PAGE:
You're essentially comparing a period of rapid technological innovation unparalleled before in Human history (which you've failed to understand in detail), with one in which (comparative) technological stagnation was normative and using it to say Rome was uniquely stagnated. Arguing that Rome didn't advance because it was on top of its game and then pointing at America in the Cold War as proof is silly; Rome was slow to advance because Rome only had so much to work with.

    I'm not even going to touch how terribly out of touch the Japan remark was.
     
  13. Dachs

    Dachs Hero of the Soviet Union

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    1. Contingency. (That's a fancy way of saying "hell if I know".)
    2. No.
    Sure, but not advancing the frontier doesn't imply military weakness. Nobody thinks that the United States doesn't annex Canada because the Americans are too weak to defeat the Canadian military; it's just not on anybody's policy horizon, especially because the Canadians work perfectly fine as an ally and trading partner. The War of 1812 has basically no legacy in American-Canadian relations, but absent context, one might conclude that the Canadians defeated the Americans in 1812-14 and the Americans never gained the military power, economic might, or psychological fortitude to face their vanquishers after that. Unless you're a particularly obnoxious Canadian nationalist, you know that that would be a load of crap.

    The hegemonic role that Rome played in classical Europe was exercised more brutally and had more violent consequences than the hegemonic role that the United States plays now in North America. Romans played up their victims ideologically as nightmarish supermen even as they watched them get slaughtered in the arenas, perform slave labor at the behest of Roman aristocrats, or trade trinkets at Roman frontier outposts. It was in their interests to portray everything east of the Rhine as a trackless waste inhabited by hordes upon hordes of brutal savages who knew nothing but violence and who would stop at nothing to destroy Roman civilization if they got half a chance; reality belied that. With this sort of hegemony in place, there wouldn't be any obvious longue durée reason in favor of direct annexation into the empire. Any such annexation would then have to be based on contingency and chance.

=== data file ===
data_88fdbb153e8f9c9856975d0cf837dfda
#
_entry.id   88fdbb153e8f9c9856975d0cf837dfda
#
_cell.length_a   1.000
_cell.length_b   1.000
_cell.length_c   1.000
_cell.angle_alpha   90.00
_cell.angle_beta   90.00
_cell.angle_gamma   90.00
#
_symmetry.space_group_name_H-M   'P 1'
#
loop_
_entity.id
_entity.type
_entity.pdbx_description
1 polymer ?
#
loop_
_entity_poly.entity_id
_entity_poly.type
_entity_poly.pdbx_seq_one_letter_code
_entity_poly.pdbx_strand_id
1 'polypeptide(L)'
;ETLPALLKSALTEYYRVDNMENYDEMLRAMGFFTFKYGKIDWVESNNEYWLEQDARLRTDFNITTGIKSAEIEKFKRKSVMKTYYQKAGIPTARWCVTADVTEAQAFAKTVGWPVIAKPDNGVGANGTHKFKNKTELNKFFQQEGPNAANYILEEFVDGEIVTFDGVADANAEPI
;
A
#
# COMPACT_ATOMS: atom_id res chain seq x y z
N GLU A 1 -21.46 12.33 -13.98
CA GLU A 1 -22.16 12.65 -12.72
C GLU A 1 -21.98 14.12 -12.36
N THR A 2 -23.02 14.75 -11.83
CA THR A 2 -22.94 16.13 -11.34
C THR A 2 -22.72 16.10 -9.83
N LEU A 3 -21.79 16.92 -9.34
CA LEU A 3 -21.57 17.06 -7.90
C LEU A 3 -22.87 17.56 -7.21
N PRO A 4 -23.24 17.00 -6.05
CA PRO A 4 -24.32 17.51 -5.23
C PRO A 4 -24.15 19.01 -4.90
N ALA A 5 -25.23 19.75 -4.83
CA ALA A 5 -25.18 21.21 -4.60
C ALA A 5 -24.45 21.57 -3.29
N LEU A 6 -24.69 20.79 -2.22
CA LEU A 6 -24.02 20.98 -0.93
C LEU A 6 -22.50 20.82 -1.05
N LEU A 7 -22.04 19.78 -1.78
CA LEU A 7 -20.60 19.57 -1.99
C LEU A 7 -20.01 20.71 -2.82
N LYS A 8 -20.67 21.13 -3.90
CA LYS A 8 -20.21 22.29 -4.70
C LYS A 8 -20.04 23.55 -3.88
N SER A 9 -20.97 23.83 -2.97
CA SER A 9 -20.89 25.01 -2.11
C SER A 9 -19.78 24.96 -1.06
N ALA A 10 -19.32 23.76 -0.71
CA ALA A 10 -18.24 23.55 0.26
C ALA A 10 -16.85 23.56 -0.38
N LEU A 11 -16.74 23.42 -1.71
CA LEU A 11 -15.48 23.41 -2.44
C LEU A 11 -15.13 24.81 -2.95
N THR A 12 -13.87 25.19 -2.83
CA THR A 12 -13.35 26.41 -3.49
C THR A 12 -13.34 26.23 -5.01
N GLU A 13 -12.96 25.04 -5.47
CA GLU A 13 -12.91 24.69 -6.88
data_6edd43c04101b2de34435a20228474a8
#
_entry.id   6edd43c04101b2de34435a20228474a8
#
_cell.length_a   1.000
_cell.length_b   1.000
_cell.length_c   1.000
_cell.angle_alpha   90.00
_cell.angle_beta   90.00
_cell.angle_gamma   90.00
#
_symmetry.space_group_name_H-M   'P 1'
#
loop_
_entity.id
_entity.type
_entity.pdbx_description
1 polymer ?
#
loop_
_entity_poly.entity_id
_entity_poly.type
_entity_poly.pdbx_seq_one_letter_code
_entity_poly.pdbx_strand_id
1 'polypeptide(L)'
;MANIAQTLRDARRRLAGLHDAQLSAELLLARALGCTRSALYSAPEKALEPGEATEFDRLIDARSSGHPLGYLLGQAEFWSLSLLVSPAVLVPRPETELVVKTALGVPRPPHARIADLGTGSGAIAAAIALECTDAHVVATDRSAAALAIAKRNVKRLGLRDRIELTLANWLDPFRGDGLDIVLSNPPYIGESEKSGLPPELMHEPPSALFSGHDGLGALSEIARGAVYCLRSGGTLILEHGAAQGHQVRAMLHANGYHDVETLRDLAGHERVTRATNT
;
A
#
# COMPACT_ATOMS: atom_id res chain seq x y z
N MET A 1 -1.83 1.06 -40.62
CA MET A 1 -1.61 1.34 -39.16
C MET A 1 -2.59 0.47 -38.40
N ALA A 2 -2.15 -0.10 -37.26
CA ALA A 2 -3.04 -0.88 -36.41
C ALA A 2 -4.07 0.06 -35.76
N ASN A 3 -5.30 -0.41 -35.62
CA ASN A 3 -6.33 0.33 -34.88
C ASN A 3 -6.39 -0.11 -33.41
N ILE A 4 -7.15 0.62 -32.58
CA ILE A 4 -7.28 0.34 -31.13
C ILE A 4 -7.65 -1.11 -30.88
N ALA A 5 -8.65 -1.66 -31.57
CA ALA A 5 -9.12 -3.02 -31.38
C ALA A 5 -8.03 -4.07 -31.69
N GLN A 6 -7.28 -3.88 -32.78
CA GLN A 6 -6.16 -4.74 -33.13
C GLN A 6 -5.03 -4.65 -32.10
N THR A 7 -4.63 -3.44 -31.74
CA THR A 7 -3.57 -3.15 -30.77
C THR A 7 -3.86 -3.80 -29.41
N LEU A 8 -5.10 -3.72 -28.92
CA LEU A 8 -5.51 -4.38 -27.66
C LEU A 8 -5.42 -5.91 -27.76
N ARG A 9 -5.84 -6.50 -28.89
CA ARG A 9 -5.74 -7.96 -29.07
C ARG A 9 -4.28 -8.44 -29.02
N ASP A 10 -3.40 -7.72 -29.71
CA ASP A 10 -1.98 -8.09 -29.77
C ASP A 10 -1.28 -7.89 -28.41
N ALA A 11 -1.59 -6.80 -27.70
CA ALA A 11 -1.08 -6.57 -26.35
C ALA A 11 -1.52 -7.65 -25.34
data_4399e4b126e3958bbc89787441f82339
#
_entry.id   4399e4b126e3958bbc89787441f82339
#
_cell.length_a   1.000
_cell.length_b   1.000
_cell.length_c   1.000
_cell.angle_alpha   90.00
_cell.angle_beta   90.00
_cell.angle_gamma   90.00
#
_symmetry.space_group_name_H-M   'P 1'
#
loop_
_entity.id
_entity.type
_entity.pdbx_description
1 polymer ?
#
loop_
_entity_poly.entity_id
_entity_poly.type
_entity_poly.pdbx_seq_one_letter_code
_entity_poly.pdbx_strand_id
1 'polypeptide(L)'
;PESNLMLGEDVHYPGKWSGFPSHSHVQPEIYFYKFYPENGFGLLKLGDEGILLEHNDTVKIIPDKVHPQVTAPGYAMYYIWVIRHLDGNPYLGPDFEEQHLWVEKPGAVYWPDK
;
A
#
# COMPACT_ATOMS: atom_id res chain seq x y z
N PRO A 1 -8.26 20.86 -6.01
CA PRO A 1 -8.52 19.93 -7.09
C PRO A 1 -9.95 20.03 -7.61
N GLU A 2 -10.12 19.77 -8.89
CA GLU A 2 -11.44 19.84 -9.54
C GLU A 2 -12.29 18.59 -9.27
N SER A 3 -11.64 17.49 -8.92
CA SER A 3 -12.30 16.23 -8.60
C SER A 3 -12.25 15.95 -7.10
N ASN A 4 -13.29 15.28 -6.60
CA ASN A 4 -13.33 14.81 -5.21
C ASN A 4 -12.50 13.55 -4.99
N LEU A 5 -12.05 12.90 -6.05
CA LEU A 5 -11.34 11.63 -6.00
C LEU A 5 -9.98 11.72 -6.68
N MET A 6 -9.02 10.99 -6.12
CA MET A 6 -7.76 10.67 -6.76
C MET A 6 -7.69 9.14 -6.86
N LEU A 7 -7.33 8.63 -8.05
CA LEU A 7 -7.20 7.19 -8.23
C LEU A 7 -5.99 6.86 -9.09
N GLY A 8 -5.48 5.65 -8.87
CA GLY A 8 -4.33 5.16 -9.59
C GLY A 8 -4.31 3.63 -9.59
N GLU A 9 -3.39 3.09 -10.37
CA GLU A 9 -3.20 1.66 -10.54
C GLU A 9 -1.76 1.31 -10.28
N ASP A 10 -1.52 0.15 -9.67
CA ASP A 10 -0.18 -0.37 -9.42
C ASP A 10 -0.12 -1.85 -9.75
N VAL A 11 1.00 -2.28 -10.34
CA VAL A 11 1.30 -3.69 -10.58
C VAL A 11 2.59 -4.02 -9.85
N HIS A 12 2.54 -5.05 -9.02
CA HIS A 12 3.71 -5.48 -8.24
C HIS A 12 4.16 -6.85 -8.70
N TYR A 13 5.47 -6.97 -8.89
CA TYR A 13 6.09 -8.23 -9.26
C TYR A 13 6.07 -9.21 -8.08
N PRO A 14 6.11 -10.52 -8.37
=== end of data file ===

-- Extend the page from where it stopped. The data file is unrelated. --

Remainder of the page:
I guess I'm not really arguing with you in any substantive way. I also think that the notion that Roman technology was "stagnant" is misleading at best, and I don't believe that Rome's geopolitical position, whatever one thinks it might have been, had much of anything to do with the technology that Romans used and how that changed over time. I think that an effort to compare Roman technological development with that of America is exceedingly silly on all kinds of levels.
     
  14. Nirosi

    Nirosi Hymenopus Coronatus

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    The battle of Litana is even more fun.
     
  15. SouthernKing

    SouthernKing crickety cricket

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    The same map from a few pages back, now with country labels. I may have missed one or two somewhere. Polities not in allcaps are under some form of suzerainty.

    Spoiler :
     
  16. Immaculate

    Immaculate unerring

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    looks good southern.
     
  17. madviking

    madviking north american scum

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    oh man that map is made for me
     
  18. Grandkhan

    Grandkhan Telvanni Master Wizard

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    lookin' good SK!

    Native Protectorate... gigantic Native American reservation?
     
  19. Lord of Elves

    Lord of Elves Suede-Denim Secret Police

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    Not!Mexico is best Mexico.
     
  20. SouthernKing

    SouthernKing crickety cricket

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    Thanks.

    Pretty much, just with more autonomy and a lot more instability.